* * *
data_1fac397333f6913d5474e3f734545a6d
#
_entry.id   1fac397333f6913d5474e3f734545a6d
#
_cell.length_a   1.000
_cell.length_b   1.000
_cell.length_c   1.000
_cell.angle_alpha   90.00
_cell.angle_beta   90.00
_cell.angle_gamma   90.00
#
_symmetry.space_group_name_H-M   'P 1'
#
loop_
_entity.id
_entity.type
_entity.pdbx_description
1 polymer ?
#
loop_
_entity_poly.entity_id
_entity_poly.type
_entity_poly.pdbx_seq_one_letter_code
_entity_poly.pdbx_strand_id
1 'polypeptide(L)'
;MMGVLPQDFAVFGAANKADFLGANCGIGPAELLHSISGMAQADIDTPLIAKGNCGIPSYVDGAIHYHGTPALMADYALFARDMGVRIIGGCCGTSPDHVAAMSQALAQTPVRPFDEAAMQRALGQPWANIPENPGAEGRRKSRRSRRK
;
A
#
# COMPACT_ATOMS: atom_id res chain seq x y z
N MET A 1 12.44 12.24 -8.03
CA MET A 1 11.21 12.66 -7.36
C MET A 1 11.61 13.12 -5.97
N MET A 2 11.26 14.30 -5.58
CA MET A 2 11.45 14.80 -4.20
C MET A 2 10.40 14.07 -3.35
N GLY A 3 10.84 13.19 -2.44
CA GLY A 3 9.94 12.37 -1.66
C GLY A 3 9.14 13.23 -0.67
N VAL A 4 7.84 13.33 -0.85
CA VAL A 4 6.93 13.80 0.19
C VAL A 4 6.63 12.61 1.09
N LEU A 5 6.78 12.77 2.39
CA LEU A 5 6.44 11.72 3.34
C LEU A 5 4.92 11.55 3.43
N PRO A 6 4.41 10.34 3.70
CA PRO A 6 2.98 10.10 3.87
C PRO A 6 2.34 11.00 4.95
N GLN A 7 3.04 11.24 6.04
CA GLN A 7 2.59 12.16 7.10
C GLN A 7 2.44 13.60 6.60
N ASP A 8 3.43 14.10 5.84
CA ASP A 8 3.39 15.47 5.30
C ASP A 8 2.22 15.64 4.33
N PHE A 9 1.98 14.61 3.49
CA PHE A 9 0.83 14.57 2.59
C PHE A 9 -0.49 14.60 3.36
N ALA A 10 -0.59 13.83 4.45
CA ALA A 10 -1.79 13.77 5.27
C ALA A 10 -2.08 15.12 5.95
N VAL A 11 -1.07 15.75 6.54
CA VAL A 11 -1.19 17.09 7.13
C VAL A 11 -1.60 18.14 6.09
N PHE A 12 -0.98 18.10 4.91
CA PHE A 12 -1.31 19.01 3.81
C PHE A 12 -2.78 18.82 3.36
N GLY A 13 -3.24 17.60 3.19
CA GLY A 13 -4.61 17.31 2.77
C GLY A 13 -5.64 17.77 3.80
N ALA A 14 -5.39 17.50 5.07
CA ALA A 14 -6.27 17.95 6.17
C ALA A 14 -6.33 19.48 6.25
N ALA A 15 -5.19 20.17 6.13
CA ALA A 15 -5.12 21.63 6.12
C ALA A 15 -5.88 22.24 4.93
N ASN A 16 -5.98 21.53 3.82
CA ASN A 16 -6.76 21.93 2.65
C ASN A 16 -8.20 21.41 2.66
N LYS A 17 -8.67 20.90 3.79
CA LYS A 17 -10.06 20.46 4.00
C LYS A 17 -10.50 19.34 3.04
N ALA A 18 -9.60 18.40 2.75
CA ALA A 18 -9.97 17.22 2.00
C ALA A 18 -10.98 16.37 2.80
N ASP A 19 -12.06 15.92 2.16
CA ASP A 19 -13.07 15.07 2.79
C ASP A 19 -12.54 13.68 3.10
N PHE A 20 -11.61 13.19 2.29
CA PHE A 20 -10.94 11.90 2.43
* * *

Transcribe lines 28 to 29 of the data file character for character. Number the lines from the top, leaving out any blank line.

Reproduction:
A
#